Because of her herbal wisdom and healing knowledge, Airmed is an excellent ally for herbalists of all levels.  I’m still very much a novice, and cultivating a relationship with her feels important.  Using a broken bit of concrete I found nearby, I painted a simple figure to represent her.  I placed this in a pot and surrounded it with some cilantro and dill that were growing wild in the mulch in my front shade/fairy garden.  Since I rent and strangers periodically come through to weed-whack anything I’m not growing in a container, I wanted to give the plants a better chance.  They look a little limp right now, but I’m hoping love from myself and Airmed will give them the strength they need to adapt and persevere.  I placed a small, leaf-shaped dish in front of her for offerings, then built a spiral of stones in front of that.

There is more I would like to do, but that will entail surrounding her with even more herbs!  I love how the shrine is taking shape.  It adds so much magic to my home, and I pray that Airmed is pleased.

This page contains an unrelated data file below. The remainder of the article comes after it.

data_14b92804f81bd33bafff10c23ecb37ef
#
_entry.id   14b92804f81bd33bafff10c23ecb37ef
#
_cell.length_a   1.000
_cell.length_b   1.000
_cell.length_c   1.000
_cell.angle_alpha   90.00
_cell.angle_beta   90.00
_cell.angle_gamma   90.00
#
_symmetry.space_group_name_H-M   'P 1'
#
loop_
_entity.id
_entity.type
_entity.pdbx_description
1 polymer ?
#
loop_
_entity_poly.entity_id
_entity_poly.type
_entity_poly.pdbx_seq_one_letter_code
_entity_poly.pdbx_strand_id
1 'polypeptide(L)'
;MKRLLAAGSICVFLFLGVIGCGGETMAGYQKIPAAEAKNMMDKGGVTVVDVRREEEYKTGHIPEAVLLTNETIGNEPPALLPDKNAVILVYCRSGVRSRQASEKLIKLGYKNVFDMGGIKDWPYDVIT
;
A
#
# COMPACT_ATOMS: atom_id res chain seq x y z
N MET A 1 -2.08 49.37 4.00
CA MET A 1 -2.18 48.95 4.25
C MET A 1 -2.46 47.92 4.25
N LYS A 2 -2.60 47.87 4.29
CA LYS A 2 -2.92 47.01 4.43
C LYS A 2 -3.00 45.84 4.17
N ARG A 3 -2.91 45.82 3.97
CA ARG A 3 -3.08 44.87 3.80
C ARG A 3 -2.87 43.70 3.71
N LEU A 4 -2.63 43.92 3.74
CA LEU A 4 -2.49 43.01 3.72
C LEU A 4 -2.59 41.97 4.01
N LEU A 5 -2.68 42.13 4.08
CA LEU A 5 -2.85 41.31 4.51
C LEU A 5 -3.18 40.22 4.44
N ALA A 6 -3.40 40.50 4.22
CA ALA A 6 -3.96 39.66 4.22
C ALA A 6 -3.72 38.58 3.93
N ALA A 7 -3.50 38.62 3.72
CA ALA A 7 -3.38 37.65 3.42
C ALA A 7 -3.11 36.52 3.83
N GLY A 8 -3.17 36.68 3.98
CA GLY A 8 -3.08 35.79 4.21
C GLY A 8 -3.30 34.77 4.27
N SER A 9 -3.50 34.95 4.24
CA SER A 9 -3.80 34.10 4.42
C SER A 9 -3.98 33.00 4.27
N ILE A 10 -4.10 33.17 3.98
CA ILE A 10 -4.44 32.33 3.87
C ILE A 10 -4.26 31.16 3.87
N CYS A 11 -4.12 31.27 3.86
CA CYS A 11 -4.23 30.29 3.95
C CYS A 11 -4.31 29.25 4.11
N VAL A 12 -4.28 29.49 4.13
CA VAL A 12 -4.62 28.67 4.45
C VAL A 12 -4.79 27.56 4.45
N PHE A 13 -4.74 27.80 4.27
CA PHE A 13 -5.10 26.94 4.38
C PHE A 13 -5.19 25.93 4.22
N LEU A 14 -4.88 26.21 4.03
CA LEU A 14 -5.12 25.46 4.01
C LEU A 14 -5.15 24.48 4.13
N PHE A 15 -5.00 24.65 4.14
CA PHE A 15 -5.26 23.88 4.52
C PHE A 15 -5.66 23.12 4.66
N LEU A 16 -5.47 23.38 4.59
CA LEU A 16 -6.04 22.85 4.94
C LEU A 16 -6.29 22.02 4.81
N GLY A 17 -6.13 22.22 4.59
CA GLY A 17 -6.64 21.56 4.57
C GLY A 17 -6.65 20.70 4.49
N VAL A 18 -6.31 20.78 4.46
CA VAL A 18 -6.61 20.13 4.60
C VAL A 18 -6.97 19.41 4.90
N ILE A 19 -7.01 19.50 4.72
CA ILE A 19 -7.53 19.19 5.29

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Tomatoes and carrots, together in harmony.  Photo by Grey Catsidhe, 2014.

Tomatoes and carrots, together in harmony. Photo by Grey Catsidhe, 2014.

It’s been awhile since I’ve written about my container garden, so indulge me while I briefly update those who enjoy reading about such topics.

While last year was mostly disappointing in terms of gardening, this year I’m bouncing back.  It hasn’t all been successful.  I think I started too late and some plants appear stunted.  I’ve been having some difficulties with my lemon tree, but I’m hoping to turn that around soon.  Now that I’m on vacation, I have more time to research plants!